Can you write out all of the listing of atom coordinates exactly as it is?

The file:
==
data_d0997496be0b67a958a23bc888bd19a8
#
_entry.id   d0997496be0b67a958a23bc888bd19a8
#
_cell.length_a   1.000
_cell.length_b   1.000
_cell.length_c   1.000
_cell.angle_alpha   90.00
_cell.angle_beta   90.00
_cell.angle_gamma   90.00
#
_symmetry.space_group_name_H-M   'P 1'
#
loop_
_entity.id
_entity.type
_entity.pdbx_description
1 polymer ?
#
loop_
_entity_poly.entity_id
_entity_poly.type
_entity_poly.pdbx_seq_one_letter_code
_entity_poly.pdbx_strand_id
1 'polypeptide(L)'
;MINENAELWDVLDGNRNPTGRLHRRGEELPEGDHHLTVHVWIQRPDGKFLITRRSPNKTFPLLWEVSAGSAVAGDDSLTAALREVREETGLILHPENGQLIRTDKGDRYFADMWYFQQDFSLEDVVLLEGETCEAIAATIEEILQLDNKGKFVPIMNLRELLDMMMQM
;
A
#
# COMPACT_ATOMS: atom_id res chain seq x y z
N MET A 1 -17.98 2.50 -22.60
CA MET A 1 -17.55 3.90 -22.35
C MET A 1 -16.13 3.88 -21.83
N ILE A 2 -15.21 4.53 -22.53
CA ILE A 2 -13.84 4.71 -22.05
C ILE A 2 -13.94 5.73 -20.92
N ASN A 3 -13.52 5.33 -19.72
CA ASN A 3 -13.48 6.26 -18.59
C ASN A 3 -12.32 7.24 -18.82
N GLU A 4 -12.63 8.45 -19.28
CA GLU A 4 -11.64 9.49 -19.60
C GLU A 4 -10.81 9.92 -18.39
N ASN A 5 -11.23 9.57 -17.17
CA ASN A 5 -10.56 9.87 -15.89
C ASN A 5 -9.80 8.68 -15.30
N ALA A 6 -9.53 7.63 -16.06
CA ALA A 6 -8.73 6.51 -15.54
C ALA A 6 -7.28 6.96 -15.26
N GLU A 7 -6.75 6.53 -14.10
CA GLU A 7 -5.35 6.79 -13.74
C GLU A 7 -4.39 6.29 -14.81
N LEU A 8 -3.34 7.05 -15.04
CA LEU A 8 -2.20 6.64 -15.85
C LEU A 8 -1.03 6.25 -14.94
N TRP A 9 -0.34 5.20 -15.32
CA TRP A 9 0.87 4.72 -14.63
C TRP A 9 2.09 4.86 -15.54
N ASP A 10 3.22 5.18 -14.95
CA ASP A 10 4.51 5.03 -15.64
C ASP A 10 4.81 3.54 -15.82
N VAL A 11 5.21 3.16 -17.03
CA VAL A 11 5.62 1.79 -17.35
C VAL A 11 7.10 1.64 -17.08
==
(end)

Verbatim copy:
data_d0997496be0b67a958a23bc888bd19a8
#
_entry.id   d0997496be0b67a958a23bc888bd19a8
#
_cell.length_a   1.000
_cell.length_b   1.000
_cell.length_c   1.000
_cell.angle_alpha   90.00
_cell.angle_beta   90.00
_cell.angle_gamma   90.00
#
_symmetry.space_group_name_H-M   'P 1'
#
loop_
_entity.id
_entity.type
_entity.pdbx_description
1 polymer ?
#
loop_
_entity_poly.entity_id
_entity_poly.type
_entity_poly.pdbx_seq_one_letter_code
_entity_poly.pdbx_strand_id
1 'polypeptide(L)'
;MINENAELWDVLDGNRNPTGRLHRRGEELPEGDHHLTVHVWIQRPDGKFLITRRSPNKTFPLLWEVSAGSAVAGDDSLTAALREVREETGLILHPENGQLIRTDKGDRYFADMWYFQQDFSLEDVVLLEGETCEAIAATIEEILQLDNKGKFVPIMNLRELLDMMMQM
;
A
#
# COMPACT_ATOMS: atom_id res chain seq x y z
N MET A 1 -17.98 2.50 -22.60
CA MET A 1 -17.55 3.90 -22.35
C MET A 1 -16.13 3.88 -21.83
N ILE A 2 -15.21 4.53 -22.53
CA ILE A 2 -13.84 4.71 -22.05
C ILE A 2 -13.94 5.73 -20.92
N ASN A 3 -13.52 5.33 -19.72
CA ASN A 3 -13.48 6.26 -18.59
C ASN A 3 -12.32 7.24 -18.82
N GLU A 4 -12.63 8.45 -19.28
CA GLU A 4 -11.64 9.49 -19.60
C GLU A 4 -10.81 9.92 -18.39
N ASN A 5 -11.23 9.57 -17.17
CA ASN A 5 -10.56 9.87 -15.89
C ASN A 5 -9.80 8.68 -15.30
N ALA A 6 -9.53 7.63 -16.06
CA ALA A 6 -8.73 6.51 -15.54
C ALA A 6 -7.28 6.96 -15.26
N GLU A 7 -6.75 6.53 -14.10
CA GLU A 7 -5.35 6.79 -13.74
C GLU A 7 -4.39 6.29 -14.81
N LEU A 8 -3.34 7.05 -15.04
CA LEU A 8 -2.20 6.64 -15.85
C LEU A 8 -1.03 6.25 -14.94
N TRP A 9 -0.34 5.20 -15.32
CA TRP A 9 0.87 4.72 -14.63
C TRP A 9 2.09 4.86 -15.54
N ASP A 10 3.22 5.18 -14.95
CA ASP A 10 4.51 5.03 -15.64
C ASP A 10 4.81 3.54 -15.82
N VAL A 11 5.21 3.16 -17.03
CA VAL A 11 5.62 1.79 -17.35
C VAL A 11 7.10 1.64 -17.08